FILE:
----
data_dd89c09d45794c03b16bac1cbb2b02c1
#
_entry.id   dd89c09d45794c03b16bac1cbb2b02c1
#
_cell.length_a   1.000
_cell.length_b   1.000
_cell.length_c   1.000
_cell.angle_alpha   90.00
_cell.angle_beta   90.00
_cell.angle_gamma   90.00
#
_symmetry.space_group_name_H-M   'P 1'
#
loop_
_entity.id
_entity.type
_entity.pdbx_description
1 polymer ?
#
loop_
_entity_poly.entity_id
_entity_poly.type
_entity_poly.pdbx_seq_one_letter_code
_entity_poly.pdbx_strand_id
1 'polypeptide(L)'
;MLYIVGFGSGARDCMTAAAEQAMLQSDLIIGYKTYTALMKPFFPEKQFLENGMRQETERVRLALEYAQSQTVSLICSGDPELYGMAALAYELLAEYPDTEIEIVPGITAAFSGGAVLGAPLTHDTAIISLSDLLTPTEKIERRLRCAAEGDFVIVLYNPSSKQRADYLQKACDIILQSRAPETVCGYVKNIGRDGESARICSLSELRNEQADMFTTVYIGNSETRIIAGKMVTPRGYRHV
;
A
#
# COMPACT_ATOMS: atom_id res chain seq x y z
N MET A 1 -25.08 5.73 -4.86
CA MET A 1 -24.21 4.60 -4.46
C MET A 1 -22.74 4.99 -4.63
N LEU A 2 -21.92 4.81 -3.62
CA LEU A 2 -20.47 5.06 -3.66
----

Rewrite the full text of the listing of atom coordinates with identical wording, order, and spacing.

data_dd89c09d45794c03b16bac1cbb2b02c1
#
_entry.id   dd89c09d45794c03b16bac1cbb2b02c1
#
_cell.length_a   1.000
_cell.length_b   1.000
_cell.length_c   1.000
_cell.angle_alpha   90.00
_cell.angle_beta   90.00
_cell.angle_gamma   90.00
#
_symmetry.space_group_name_H-M   'P 1'
#
loop_
_entity.id
_entity.type
_entity.pdbx_description
1 polymer ?
#
loop_
_entity_poly.entity_id
_entity_poly.type
_entity_poly.pdbx_seq_one_letter_code
_entity_poly.pdbx_strand_id
1 'polypeptide(L)'
;MLYIVGFGSGARDCMTAAAEQAMLQSDLIIGYKTYTALMKPFFPEKQFLENGMRQETERVRLALEYAQSQTVSLICSGDPELYGMAALAYELLAEYPDTEIEIVPGITAAFSGGAVLGAPLTHDTAIISLSDLLTPTEKIERRLRCAAEGDFVIVLYNPSSKQRADYLQKACDIILQSRAPETVCGYVKNIGRDGESARICSLSELRNEQADMFTTVYIGNSETRIIAGKMVTPRGYRHV
;
A
#
# COMPACT_ATOMS: atom_id res chain seq x y z
N MET A 1 -25.08 5.73 -4.86
CA MET A 1 -24.21 4.60 -4.46
C MET A 1 -22.74 4.99 -4.63
N LEU A 2 -21.92 4.81 -3.62
CA LEU A 2 -20.47 5.06 -3.66